In the painting Orestes Pursued by the Furies, William Bouguereau has created a scene inspired by ancient Greek mythology and tragedy. The image is based on a particularly dramatic portion of the legend of Orestes. According to some versions of the story, Orestes killed his mother Clytemnestra as an act of revenge (Clytemnestra had earlier murdered her husband Agamemnon). In turn, Orestes himself was punished by the avenging spirits known in myth as the Furies for taking the life of his own mother. Some sources even claim that the young man was driven mad by these Greek goddesses of vengeance.
Bouguereau wrote of the painting: "I have this day placed in the hands of your agent my picture of Orestes pursued by the Furies. Gratified to have the picture go to New York, where I have found so many proofs of sympathy, I do not part with it without some regret; it is a philosophical conception, which I have treated with the utmost care, that of the criminal tormented by remorse; it being dear to me as one of my best and gravest works, on which I rely for admission to the Imperial Academy, at the doors of which I am now knocking."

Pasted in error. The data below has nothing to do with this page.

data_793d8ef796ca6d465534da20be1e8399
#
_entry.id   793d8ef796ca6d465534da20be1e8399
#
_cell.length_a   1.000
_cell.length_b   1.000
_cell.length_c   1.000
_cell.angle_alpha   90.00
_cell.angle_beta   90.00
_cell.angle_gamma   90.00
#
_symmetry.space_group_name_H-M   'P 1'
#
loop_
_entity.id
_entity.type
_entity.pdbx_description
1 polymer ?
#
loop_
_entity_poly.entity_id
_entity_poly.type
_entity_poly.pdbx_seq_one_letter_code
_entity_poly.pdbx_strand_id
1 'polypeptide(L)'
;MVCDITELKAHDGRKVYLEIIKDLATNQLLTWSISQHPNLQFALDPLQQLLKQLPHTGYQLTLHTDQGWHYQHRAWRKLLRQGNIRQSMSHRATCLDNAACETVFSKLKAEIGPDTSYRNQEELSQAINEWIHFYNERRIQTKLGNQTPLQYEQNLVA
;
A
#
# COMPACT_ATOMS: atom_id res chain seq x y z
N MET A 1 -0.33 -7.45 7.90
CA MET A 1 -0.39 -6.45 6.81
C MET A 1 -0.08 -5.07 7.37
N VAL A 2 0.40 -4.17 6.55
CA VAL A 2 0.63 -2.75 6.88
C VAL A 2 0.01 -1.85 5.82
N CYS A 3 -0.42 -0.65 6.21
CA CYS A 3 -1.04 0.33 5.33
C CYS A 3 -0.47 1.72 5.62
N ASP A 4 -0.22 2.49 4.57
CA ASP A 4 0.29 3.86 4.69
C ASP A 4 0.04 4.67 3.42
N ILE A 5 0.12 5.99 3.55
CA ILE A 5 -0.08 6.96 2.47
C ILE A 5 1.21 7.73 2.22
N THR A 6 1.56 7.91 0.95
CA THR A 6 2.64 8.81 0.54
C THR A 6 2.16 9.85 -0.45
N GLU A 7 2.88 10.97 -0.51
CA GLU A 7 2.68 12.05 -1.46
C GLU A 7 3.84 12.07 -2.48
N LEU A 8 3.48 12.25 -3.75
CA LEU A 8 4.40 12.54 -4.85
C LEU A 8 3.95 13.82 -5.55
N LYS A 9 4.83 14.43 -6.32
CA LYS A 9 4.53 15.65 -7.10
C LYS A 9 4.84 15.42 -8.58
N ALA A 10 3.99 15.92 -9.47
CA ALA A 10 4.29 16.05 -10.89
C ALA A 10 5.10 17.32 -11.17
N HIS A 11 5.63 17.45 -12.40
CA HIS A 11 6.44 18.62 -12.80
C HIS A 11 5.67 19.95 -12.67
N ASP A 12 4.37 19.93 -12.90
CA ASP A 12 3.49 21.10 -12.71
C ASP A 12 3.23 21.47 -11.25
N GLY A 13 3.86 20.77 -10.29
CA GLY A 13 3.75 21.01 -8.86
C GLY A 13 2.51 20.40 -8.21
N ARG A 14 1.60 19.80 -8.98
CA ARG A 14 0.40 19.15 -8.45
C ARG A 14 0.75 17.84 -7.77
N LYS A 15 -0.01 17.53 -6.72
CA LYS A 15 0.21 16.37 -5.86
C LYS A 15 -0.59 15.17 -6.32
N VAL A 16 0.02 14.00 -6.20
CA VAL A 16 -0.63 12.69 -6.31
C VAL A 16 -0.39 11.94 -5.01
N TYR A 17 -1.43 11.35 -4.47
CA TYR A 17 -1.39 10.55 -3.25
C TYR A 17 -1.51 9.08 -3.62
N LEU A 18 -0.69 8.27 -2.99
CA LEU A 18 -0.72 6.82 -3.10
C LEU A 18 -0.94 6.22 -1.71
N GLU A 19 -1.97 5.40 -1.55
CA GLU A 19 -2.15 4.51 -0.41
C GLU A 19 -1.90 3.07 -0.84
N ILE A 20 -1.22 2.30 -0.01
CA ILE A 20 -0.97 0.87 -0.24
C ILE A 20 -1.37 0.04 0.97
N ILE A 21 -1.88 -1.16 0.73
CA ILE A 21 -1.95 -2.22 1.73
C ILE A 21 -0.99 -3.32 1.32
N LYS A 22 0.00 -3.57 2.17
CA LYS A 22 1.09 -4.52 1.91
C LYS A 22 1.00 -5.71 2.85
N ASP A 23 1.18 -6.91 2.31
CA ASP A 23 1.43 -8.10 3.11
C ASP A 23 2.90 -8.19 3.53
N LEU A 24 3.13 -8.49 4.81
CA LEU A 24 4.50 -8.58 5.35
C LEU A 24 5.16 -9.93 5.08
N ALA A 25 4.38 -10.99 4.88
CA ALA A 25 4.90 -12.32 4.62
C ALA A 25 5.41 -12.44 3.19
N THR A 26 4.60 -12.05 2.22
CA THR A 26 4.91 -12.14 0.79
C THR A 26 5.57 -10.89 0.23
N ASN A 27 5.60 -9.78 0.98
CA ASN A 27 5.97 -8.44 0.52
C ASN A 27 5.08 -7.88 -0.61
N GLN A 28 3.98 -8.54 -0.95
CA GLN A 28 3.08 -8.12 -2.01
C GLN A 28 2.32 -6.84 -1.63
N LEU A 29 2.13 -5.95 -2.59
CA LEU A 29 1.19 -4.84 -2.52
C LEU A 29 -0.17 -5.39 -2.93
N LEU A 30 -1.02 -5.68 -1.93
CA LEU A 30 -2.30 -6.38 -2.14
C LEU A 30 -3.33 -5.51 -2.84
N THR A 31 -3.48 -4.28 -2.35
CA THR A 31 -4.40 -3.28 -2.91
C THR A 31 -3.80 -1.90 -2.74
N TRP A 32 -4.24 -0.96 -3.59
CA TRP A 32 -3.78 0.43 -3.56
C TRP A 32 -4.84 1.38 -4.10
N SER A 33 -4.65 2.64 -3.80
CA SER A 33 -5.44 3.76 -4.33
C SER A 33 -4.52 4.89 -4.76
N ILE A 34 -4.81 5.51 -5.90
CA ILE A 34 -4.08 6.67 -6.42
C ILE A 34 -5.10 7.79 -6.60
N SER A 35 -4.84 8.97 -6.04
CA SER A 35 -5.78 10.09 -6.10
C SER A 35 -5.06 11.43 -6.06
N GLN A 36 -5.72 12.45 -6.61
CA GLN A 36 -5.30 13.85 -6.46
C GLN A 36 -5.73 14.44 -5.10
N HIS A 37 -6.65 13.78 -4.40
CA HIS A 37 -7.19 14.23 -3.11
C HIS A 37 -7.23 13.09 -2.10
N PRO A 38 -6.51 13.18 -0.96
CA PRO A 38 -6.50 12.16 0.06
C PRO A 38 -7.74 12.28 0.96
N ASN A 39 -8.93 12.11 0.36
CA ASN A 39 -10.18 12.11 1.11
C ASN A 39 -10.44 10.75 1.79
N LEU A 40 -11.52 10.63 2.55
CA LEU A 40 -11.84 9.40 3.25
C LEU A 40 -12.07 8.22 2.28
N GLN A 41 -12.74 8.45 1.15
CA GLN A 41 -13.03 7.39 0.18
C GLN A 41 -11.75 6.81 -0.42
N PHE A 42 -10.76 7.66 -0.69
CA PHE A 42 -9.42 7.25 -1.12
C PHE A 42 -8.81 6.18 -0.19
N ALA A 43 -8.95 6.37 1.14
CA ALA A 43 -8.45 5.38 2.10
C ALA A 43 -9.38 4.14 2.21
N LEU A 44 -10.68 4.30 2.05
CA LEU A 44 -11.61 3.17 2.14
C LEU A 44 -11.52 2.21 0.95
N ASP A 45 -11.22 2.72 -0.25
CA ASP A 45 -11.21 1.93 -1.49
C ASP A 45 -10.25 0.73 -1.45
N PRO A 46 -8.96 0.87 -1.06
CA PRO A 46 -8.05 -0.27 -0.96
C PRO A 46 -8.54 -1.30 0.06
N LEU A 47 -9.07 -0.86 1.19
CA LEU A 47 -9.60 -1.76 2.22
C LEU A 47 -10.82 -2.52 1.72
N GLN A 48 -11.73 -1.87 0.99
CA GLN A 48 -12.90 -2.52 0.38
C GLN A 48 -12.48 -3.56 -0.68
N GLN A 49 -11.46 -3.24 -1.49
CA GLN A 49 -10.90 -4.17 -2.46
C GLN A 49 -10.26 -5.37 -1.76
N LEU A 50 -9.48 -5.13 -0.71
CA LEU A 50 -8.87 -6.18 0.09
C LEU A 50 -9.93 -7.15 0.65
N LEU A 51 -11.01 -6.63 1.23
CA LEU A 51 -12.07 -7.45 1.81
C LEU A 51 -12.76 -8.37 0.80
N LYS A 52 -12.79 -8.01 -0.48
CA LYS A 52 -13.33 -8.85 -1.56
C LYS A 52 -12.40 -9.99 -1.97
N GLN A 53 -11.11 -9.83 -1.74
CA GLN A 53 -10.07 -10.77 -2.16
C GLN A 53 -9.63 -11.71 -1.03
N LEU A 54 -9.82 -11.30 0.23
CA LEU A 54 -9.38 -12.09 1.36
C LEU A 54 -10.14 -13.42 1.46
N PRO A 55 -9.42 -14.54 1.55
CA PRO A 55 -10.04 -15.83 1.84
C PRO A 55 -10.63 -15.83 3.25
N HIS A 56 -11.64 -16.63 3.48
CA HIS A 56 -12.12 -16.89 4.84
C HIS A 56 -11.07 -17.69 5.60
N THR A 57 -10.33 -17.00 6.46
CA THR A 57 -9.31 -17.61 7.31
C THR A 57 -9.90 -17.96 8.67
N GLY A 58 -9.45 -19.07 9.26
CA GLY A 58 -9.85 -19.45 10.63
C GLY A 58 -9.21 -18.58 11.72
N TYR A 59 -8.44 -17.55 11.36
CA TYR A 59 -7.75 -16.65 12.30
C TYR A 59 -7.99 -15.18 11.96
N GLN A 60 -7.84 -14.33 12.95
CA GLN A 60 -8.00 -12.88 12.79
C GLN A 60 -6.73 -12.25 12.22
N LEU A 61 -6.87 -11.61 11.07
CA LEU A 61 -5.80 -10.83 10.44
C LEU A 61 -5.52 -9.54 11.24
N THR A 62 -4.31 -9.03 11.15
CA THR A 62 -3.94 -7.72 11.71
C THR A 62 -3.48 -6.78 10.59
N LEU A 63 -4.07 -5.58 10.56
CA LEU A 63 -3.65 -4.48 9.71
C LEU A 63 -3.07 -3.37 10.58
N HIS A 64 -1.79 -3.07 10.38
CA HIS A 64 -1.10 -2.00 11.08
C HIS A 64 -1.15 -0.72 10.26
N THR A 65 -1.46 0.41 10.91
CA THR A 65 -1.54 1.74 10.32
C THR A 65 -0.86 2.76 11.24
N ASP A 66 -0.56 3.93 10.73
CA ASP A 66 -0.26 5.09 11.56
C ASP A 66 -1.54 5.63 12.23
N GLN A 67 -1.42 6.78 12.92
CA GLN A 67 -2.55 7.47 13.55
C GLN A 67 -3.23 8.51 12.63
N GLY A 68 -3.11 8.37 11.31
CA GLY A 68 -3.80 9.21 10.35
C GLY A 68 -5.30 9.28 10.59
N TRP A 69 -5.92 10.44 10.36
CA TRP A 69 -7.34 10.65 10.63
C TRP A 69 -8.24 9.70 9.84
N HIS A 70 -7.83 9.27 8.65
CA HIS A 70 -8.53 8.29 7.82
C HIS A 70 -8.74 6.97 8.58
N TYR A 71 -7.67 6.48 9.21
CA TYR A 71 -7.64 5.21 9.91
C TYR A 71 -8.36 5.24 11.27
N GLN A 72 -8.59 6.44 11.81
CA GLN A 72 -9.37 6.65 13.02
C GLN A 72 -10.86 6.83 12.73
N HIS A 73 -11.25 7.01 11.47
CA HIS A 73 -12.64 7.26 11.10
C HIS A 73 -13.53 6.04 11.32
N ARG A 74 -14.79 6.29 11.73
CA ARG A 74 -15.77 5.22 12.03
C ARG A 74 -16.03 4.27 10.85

More information about the role that the Furies played in Greek myth can be found at Mythography.
In her book about Nineteenth century painter Adolphe-William Bouguereau, Fronia E. Wissman introduces readers to one of France's legendary masters. Using a combination of lively, engaging text, insightful commentary about the artist's works, and splendid color images, the author reveals how Bouguereau's glorious paintings contributed to the history of art.
The Art Book
This book is sure to enhance any art lover's library. Color images grace the pages, and every picture is accompanied by a concise description of each featured work and artist.